William R. Klesse

All right. So there was. So we're going to answer you for the long haul barrels, okay. Mike?

Michael S. Ciskowski

Okay, yes. That should be -- I mean, that number is estimated to be a little bit over $700 million benefit.

Chi Chow - Macquarie Research

And Mike, do you have that broken out by quarter?

Michael S. Ciskowski

I do. It's roughly about $250 million in the first quarter; $210 million, second; $250 million, third.

Chi Chow - Macquarie Research

Okay, great. And on all these contracts, is there a particular region that's hitting? Is it all in the Gulf Coast? Or is it spread out between West Coast and Gulf?

Joseph W. Gorder

I mean, our volume is so skewed to the Gulf. That's where you're going to have the biggest effect.

Chi Chow - Macquarie Research

And then, Mike, in 2012 here, your debt maturities, do you just have the one 6 7/8% notes coming due?

Michael S. Ciskowski

Right. Well, that's correct. We have $750 million that comes due in April. And then if you look at our balance sheet when you see it, it'll show $250 million of current maturities associated with our AR program. But that renews annually, and we anticipate renewing that.

Chi Chow - Macquarie Research

Right. Okay, then in the fourth quarter, do you have -- what sort of working capital impact did you have on free cash flow?

Michael S. Ciskowski

Actually, we had about -- it's about a $700 million requirement, cash requirement associated with working capital. So what makes that up is our receivables, payables net increase. That was about a little over $300 million. We had an increase in our income tax receivable of about $200 million. And then we also had some prepayments on crude. It's more of a timing deal from January to December. And that was another roughly $200 million.

Chi Chow - Macquarie Research

Okay. Do these items reverse out here in the first quarter?

Michael S. Ciskowski

I'm not exactly sure the timing on the income tax receivable. I mean, on the payables, the receivables payables net, I'm not -- that should reverse over time, yes.

Operator

Our next question comes from Cory Garcia from Raymond James.

Cory J. Garcia - Raymond James & Associates, Inc., Research Division

One quick question out of me, sort of switching up the export angle a bit. Are you guys sending any gasoline or diesel off California coast? And maybe quickly, your views on the West Coast export trend?

Joseph W. Gorder

We are not. And my views on the export trend, you got a view on West Coast?

William R. Klesse

Well, we think that there eventually could be an opportunity there. We need to have that capability. That's one reason we're working our cost structure so that we can compete. And that would be into the West Coast of South America. Might have a freight advantage of not going through the Panama Canal. And also, there's action going on, on refining capacity in Hawaii, as you know. But we haven't done anything as of yet, but we're looking at this type of optionality because we believe a key part for all refiners in the United States is having the ability to export.

Operator

Our next question comes from Harry Mateer from Barclays Capital.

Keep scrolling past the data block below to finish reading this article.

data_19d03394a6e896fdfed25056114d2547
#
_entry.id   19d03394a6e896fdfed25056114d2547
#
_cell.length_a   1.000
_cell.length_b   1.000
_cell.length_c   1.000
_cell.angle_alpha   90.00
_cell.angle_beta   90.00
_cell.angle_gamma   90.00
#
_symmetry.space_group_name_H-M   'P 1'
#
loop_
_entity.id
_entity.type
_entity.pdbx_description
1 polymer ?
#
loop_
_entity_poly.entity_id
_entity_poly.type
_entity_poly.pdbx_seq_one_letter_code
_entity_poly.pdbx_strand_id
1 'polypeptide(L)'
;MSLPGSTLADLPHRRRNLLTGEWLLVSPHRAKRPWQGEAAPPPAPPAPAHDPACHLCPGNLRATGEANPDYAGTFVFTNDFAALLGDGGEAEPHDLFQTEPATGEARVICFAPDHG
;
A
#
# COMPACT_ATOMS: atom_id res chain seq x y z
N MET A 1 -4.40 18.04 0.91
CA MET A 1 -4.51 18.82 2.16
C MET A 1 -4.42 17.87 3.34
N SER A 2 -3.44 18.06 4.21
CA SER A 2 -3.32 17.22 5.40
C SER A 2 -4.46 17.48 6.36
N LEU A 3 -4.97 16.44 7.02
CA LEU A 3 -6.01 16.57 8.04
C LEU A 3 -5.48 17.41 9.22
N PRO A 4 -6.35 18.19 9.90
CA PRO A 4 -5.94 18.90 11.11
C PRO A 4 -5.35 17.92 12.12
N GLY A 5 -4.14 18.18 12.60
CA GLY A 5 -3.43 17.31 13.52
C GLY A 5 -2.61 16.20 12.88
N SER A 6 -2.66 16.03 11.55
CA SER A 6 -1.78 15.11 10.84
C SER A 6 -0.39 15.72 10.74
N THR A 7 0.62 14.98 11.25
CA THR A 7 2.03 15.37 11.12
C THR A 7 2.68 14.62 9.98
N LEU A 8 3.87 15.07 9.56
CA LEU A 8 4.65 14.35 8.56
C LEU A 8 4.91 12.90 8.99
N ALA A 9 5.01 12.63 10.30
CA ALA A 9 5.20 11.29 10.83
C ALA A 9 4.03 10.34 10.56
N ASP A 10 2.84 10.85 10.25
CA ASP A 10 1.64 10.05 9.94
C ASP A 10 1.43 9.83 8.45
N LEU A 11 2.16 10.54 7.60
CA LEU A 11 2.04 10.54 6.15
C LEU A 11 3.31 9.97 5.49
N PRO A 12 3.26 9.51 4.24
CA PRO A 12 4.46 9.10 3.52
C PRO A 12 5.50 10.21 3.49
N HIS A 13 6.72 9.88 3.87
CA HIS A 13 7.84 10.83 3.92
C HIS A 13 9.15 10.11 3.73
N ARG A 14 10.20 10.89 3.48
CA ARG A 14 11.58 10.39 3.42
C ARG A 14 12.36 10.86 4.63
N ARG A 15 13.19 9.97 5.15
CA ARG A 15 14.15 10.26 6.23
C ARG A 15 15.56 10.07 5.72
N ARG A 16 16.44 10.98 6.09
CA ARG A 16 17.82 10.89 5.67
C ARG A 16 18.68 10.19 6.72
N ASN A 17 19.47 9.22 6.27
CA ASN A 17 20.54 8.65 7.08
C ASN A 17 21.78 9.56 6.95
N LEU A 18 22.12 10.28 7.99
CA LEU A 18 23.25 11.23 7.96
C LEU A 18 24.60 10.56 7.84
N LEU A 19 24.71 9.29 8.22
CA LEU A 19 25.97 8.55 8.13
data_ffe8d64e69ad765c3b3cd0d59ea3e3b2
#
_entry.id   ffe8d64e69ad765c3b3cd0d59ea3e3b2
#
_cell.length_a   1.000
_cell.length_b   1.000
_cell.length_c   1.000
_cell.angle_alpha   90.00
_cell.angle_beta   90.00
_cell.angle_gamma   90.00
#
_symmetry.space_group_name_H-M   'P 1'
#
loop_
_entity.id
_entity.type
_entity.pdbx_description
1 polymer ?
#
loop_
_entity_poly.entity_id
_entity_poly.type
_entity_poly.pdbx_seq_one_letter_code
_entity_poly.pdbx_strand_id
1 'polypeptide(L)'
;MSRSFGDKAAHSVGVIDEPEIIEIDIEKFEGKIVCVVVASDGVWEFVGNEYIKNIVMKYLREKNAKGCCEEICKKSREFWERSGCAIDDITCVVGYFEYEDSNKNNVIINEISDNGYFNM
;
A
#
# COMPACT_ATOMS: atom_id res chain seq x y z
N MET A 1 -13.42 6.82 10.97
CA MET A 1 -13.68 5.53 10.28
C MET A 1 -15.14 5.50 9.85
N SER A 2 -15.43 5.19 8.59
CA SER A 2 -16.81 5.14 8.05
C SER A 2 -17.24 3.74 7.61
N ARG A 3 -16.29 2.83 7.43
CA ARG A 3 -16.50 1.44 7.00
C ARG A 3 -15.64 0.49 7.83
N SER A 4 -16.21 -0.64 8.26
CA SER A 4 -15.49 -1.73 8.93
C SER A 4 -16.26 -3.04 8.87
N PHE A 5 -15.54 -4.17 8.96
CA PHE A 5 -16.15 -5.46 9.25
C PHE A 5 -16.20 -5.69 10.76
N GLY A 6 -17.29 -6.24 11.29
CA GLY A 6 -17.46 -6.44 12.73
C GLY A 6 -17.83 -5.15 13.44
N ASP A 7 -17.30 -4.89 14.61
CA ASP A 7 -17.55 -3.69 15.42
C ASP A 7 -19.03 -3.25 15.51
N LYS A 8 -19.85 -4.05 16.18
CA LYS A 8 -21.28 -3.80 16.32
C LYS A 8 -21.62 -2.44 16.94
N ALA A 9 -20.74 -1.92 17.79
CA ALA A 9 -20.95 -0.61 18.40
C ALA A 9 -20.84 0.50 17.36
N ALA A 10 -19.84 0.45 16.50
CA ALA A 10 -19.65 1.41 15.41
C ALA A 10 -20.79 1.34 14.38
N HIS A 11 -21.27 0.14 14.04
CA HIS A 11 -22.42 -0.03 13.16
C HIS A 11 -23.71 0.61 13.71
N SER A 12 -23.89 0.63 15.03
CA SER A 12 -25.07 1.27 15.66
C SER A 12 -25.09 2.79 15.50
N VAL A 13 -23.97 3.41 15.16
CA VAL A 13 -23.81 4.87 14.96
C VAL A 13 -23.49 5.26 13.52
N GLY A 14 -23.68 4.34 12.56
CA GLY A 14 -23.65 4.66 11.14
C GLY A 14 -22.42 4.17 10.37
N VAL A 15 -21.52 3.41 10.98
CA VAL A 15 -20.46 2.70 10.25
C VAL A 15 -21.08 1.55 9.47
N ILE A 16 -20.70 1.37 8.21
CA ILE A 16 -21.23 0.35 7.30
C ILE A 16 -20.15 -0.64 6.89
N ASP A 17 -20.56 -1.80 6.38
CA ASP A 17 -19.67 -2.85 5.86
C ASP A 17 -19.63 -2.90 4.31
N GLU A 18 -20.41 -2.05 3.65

Harry Mateer - Barclays Capital, Research Division

Just a quick one. Given the rate of spending this year, you do have a $750 million maturity coming up in April. Can you just tell us what your plans are with respect to that?

William R. Klesse

Well, as of right now, we will go ahead and redeem that. But we're actually looking at how our cash flow goes for the next month or 2 from operations. And our projects look like they're on budget and on time. And so we'll make a decision here in February, latter part of February, on how we're going to address that, whether we're just going to redeem it, or whether we'll need to issue something. That's a foreign item for us, so we'll go back to our board and explain to our board how we're going to do it.

Operator

We have no further questions at this time.

Ashley M. Smith

Okay. Thank you, John, and thank you for listening to our call. If you have any further questions, please contact the Investor Relations department.

Operator

Thank you, ladies and gentlemen. This concludes today's conference. Thank you for participating. You may now disconnect.

Copyright policy: All transcripts on this site are the copyright of Seeking Alpha. However, we view them as an important resource for bloggers and journalists, and are excited to contribute to the democratization of financial information on the Internet. (Until now investors have had to pay thousands of dollars in subscription fees for transcripts.) So our reproduction policy is as follows: You may quote up to 400 words of any transcript on the condition that you attribute the transcript to Seeking Alpha and either link to the original transcript or to www.SeekingAlpha.com. All other use is prohibited.

THE INFORMATION CONTAINED HERE IS A TEXTUAL REPRESENTATION OF THE APPLICABLE COMPANY'S CONFERENCE CALL, CONFERENCE PRESENTATION OR OTHER AUDIO PRESENTATION, AND WHILE EFFORTS ARE MADE TO PROVIDE AN ACCURATE TRANSCRIPTION, THERE MAY BE MATERIAL ERRORS, OMISSIONS, OR INACCURACIES IN THE REPORTING OF THE SUBSTANCE OF THE AUDIO PRESENTATIONS. IN NO WAY DOES SEEKING ALPHA ASSUME ANY RESPONSIBILITY FOR ANY INVESTMENT OR OTHER DECISIONS MADE BASED UPON THE INFORMATION PROVIDED ON THIS WEB SITE OR IN ANY TRANSCRIPT. USERS ARE ADVISED TO REVIEW THE APPLICABLE COMPANY'S AUDIO PRESENTATION ITSELF AND THE APPLICABLE COMPANY'S SEC FILINGS BEFORE MAKING ANY INVESTMENT OR OTHER DECISIONS.

If you have any additional questions about our online transcripts, please contact us at: transcripts@seekingalpha.com. Thank you!

Source: Valero Energy's CEO Discusses Q4 2011 Results - Earnings Call Transcript
This Transcript
All Transcripts